FME Server Notifications and Alerts: By Mark Ireland
Following up from my last post – a review of FME Server – this post dives into alerts and notifications in as much detail as I can. I’m guessing you’ve seen demonstrations and movies on the subject, but it’s difficult to convey every single detail in a movie – unless you can get funding to spend eight years in New Zealand filming a trilogy of epic proportions.
I did ask, but without luck. So I’m going to use this article to show you how it all comes together, step by step.
NB: This article uses FME2012. This functionality emerged in a 2012 service pack and I haven’t yet covered it. I’m not going to use FME2013 as it is still changeable, but I’ll update you on any changes in the future.
Alerts and Notifications
Before reading further, you might want to revisit my previous post because it shows what alerts are and how they fit into FME Server as a whole……
OK? Now just to clear up a little terminology.
When we talk about alerts and notifications we’re really just talking about messages. There isn’t a specific difference between a notification and an alert. In general terms, I do see Notifications used more for INCOMING messages; i.e. an event occurs and FME Server is notified; and see Alerts used more often as the OUTGOING messages; i.e. FME Server alerts users. But that’s not a particular rule. Just think of these all as spatial messages passing to and from FME Server as they zip around the world:
And, because you read my last post, you’ll know that you don’t always get a notification AND an alert in the same setup. FME might receive a notification and take an action that doesn’t lead to an alert; or it might generate an alert in response to something other than a notification. You don’t have to include both.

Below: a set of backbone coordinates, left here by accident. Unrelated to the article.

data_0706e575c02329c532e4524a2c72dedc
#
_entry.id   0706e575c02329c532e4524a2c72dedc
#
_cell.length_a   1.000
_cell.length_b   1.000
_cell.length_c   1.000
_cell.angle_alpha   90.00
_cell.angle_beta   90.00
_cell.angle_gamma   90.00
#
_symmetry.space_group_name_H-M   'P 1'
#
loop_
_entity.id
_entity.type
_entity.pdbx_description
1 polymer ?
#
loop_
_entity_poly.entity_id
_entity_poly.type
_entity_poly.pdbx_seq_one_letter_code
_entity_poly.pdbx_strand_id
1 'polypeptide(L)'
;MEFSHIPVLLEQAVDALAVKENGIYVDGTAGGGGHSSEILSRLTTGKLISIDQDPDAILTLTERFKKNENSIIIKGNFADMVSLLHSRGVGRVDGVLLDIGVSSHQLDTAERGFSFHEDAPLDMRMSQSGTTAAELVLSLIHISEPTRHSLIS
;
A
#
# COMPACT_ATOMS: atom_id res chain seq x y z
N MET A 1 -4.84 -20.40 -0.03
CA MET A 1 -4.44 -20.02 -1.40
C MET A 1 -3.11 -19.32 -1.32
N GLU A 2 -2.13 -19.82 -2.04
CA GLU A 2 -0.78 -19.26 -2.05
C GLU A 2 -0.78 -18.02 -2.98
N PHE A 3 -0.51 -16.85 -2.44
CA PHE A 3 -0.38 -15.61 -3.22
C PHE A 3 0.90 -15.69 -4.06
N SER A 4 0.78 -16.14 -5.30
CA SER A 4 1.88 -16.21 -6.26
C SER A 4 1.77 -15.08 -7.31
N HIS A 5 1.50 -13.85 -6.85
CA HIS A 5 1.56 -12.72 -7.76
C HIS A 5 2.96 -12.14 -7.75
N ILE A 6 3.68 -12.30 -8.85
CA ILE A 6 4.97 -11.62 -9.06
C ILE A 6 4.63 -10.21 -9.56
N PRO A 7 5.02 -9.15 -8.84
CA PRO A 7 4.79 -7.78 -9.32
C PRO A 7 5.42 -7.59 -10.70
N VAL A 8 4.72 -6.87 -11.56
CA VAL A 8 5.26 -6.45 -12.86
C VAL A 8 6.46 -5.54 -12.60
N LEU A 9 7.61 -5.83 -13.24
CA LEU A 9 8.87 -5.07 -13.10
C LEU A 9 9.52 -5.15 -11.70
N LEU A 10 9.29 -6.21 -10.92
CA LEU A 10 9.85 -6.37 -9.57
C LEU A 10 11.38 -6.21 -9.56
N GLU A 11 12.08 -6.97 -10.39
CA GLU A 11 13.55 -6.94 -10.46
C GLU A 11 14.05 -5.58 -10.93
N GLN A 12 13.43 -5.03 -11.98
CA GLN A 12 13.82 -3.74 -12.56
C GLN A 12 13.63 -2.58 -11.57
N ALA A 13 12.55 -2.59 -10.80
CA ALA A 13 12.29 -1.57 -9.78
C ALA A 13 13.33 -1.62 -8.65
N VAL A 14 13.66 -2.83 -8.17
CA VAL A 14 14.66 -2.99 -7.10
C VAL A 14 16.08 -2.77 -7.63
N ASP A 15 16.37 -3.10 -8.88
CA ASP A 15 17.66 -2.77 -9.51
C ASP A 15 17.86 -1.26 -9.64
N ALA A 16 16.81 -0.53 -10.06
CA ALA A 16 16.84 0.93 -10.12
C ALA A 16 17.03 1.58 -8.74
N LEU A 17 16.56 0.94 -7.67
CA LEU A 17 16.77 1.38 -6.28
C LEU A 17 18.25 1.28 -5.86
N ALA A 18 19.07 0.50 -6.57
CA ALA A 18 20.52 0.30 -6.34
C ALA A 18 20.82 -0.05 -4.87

While I’m covering terminology, other terms you might hear are Topic and Subscriber. A Topic is like a message subject. It’s so FME knows where (which workspace or subscriber) to send the message to. Think of the FME notification service as a postmaster, with topics being an address. In fact, it’s not a 1:1 relationship between topic and destination; each topic can be passed on to multiple destinations, which Don calls “the ultimate in loose coupling”.
The term Subscriber – which I just used above – simply means the person who is asking to receive alerts about a particular topic. They will need to subscribe to that topic in the same way that you might subscribe to an online forum to receive messages from it.
Here, you might say, each person has subscribed to a single different topic (signified by a different color); though the image doesn’t do justice to the world of FME, where they could subscribe to multiple topics.
And remember, in between receiving and sending messages is an FME workspace for data processing. That workspace might just write data as a “normal” translation, or it might trigger a message of its own. In 2013 we have a special function to trigger an alert once a workspace is completed, with different messages for translation success and failure.